By Laura Németh
Good Morning, Zurich!
First of all, I hope you all had a wonderful Christmas and I wish you the very best for 2013! Also, my sincere apologies for being the most unreliable blog writer ever! Perhaps the New Year will bring a change for the better in that respect… It is not that I wouldn’t have wanted to report a million things to you but it’s been such a crazy time before the Christmas break and beyond that, the time now just before the exam period feels almost tranquil in comparison to that.
Here are just a few of the things that happened since my last blog entry: our gospel choir experienced a “day of fleeting stardom” when we were asked to feature in the X-Factor (it’s like the British version of DSDS but everyone still watches it) finale supporting one of the finalists and also “pretending” to be Rihanna’s dancing fan crowd in the first row of a 12’000 people venue in Manchester. Yes, I did touch her and yes the evening was an amazing if also very surreal and sometimes absurd evening. But it was a great experience to take part in it with the whole choir and we did have loads of fun! The highlight of the day for me personally was seeing Emili Sandé doing her dress rehearsal in the almost-empty building which was simply breathtaking. If you want to read some more about the occasion, here’s the link to the brilliant article that another member of the choir wrote about it to The Mancunion, the Manchester version of the ZEST: http://mancunion.com/2013/01/03/harmony-gospel-choir-has-got-the-x-factor/. Enjoy!
In the same week – I know it sounds incredible! – we also auditioned for Britain’s Got Talent in the same venue so it almost started to feel like we were locals there (although it was just a sort of pre-auditioning that did not take place on the actual stage yet). But the directors really liked us and in February, we will know whether we made it. To be honest, however, I really don’t mind if we don’t because it’s just really enjoyable to sing in that choir and all of this television stuff is definitely not my cup of tea: it’s a tick too artificial to the point of being slightly ridiculous at times. If you have a ever wondered what the TV business is actually like, just pile up all the stereotypes that you have about it in your head, intensify them by the factor ten and then you’ve got a pretty good approximation of what it is actually like. At least that’s the impression that I’ve got, which obviously isn’t representative at all. Be that as it may, it nevertheless was very good fun and exciting – if you didn’t take it all too seriously.
At last, we had our own Christmas concert, which was personally my favourite event! To sing all those beautiful and powerful songs in a great venue absolutely crammed with people all singing and dancing along and creating a wonderful atmosphere was definitely a highlight of my year abroad so far. The very last week before Christmas after that, then (in which thankfully no classes take place!), was all about Christmas dinners, mulled wine drinking, Christmas markets (Germany-inspired with real German sausages and “Gluhwein” signs all over the place) and of course – like every year – buying and wrapping all the Christmas presents in a last-minute frenzy! Then we all packed our suitcase, said goodbye to each other and headed off to our various home countries with Elaine definitely holding the record of going back to China for just five days!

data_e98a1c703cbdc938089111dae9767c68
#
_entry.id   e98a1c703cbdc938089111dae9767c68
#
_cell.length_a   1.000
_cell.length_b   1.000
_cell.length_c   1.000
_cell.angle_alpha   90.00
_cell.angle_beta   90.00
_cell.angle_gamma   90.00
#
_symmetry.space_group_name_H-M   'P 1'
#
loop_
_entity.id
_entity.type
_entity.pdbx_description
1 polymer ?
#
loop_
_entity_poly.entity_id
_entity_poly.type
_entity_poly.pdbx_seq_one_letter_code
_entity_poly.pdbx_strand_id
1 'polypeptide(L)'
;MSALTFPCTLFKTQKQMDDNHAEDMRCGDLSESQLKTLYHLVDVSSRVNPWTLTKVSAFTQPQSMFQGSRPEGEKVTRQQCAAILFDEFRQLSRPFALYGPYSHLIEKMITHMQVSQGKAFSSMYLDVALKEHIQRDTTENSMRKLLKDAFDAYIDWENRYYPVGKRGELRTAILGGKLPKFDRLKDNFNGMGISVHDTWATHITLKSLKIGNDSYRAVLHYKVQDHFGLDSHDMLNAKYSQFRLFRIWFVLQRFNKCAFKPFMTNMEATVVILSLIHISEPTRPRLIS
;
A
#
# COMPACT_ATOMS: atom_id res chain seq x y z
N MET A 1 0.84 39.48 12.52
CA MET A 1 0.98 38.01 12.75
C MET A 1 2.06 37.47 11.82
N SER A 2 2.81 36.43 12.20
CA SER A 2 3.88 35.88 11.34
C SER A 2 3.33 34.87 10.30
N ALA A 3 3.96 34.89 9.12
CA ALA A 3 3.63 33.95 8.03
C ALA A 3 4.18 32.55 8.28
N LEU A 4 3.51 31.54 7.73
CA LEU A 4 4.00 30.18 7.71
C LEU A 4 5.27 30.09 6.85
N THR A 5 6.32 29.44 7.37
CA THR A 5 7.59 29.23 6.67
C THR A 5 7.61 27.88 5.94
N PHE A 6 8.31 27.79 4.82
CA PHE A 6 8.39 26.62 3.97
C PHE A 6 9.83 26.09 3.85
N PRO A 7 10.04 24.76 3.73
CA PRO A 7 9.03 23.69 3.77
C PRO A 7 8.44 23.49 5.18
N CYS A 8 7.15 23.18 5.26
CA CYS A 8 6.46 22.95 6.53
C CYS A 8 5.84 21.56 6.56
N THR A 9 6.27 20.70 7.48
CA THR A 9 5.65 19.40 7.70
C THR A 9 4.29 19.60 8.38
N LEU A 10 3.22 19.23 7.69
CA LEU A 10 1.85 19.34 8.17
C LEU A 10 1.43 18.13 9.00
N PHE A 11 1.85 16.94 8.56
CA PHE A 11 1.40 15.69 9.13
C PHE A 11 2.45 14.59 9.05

Although I had just missed the big snow it was still great to have a bit of Zurich time and I’ve actually managed to see almost all of my friends at home which was quite a bit of a mission involving a lot of Swiss planning and organisation skills that had not been particularly used during the past few months! It was weird and wonderful at the same time just to go home for about a week and then to go back in time to celebrate Hogmanay, the New Year’s Eve in Scotland, or, more precisely, in the absolutely gorgeous city of Edinburgh!
The Hogmanay is a massive celebration all over the city involving men in kilts, bagpipes, eating Haggis (stuffed sheep’s stomach – okay, I could have done without trying that), fireworks and of course everyone getting very drunk and dancing Céilidh – the traditional Scottish dance where people interlock their arms and swing each other round (some Scottish ladies apparently become so strong from doing this that I was literally swept off my feet by one of them and was swung round in endless circles screaming at the top of my voice). As you can perhaps tell already, it is a very strange and hilarious tradition at the same time and I can only say that you have to experience it all for yourself in order to believe it! At the end of the day, we didn’t even attempt to describe what had just happened because the evening had just simply been the beyond description – it’s just the Hogmanay I guess!
Anyway, I need to go back now in order to battle with Nietzsche and Schopenhauer.
Have a lovely semester break if you belong to those lucky few who have already handed in all of your essays and are done with the exams! The best of luck to the rest of you and try to enjoy it nevertheless!
Love from Manchester,